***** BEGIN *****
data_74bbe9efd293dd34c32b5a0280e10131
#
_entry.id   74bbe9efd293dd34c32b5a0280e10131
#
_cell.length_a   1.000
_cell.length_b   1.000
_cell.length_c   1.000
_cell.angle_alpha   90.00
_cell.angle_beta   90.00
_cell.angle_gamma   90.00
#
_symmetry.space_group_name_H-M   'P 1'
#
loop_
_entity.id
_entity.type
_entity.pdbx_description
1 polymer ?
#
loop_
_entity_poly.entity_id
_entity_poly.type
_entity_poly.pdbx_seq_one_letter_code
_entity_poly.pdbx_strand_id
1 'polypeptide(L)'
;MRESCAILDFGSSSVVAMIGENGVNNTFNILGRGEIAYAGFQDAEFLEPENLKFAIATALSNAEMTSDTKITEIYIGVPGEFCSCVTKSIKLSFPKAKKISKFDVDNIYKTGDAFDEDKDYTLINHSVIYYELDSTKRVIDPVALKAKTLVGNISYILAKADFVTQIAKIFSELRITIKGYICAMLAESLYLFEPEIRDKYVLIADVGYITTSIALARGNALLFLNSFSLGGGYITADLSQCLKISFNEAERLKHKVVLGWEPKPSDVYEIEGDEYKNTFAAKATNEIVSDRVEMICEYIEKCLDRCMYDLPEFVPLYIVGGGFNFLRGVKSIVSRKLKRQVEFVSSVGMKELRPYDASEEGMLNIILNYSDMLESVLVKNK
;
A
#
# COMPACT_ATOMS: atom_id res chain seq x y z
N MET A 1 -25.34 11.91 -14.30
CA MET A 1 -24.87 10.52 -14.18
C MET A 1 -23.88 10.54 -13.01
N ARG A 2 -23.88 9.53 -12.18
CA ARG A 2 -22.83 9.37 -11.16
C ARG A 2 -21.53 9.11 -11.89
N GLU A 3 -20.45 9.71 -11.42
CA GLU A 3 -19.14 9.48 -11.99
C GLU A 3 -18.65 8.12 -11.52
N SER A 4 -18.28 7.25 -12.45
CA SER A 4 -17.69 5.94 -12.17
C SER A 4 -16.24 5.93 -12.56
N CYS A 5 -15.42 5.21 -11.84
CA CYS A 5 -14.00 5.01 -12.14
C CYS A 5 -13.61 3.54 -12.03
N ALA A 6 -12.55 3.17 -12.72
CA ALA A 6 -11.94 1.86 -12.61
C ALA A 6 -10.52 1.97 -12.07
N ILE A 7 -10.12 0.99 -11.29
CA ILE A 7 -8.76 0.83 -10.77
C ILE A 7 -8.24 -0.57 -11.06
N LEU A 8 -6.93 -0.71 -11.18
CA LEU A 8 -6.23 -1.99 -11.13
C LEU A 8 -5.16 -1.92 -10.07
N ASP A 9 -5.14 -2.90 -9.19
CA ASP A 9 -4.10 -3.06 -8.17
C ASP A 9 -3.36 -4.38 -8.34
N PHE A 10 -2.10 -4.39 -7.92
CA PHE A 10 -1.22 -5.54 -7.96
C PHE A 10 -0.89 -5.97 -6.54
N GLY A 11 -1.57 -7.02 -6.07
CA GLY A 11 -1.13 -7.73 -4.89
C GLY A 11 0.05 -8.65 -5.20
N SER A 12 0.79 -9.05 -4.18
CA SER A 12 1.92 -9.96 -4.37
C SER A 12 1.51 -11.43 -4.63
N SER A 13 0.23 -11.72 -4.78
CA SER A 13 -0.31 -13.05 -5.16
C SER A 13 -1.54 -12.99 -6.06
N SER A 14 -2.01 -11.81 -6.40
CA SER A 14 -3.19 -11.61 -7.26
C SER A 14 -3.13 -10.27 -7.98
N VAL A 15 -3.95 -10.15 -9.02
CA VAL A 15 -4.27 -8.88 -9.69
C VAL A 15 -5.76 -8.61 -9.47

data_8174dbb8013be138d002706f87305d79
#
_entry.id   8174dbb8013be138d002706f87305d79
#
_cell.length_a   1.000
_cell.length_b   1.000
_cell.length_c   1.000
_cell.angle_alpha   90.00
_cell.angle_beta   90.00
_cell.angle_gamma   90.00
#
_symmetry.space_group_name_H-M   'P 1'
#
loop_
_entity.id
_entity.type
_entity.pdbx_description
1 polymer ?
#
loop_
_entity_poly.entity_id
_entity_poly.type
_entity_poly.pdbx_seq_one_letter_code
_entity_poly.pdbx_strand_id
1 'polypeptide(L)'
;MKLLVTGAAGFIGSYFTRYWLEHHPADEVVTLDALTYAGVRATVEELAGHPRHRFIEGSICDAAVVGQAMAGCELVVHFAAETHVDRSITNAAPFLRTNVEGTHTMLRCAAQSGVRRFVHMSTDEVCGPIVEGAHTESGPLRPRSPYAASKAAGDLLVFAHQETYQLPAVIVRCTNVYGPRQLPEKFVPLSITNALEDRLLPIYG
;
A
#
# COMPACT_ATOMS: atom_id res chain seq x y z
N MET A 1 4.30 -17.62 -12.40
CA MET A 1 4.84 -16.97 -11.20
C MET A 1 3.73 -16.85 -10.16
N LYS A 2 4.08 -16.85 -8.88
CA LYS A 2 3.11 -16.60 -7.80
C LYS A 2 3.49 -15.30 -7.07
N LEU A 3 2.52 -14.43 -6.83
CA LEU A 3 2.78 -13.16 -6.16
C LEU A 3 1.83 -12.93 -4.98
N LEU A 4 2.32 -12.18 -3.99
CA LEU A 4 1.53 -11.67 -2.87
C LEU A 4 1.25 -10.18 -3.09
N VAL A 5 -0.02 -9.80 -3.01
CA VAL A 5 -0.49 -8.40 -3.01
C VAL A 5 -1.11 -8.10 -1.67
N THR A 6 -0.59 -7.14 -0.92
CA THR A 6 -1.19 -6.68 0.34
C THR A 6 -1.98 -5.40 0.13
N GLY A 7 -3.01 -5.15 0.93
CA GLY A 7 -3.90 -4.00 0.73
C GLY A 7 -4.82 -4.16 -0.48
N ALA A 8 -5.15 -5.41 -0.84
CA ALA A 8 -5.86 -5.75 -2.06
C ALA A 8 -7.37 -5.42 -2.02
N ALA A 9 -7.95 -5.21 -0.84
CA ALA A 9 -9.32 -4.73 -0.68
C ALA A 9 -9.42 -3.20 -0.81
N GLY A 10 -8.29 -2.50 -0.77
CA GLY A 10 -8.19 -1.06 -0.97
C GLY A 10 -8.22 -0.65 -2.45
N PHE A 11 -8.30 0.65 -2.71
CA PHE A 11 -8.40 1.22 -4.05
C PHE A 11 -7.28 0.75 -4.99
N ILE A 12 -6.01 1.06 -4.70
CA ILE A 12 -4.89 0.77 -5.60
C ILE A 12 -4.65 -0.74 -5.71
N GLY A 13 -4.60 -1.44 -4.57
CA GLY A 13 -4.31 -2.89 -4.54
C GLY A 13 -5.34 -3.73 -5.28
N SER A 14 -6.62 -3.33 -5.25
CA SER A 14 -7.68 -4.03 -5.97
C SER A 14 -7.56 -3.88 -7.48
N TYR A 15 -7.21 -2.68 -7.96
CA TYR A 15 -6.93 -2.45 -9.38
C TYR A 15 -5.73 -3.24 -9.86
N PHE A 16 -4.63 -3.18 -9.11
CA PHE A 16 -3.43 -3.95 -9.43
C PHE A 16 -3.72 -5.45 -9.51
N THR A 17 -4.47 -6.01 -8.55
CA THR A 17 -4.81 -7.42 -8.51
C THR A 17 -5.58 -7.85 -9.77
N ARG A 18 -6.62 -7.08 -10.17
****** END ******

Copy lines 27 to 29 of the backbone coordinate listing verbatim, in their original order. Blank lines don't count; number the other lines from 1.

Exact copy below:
;
A
#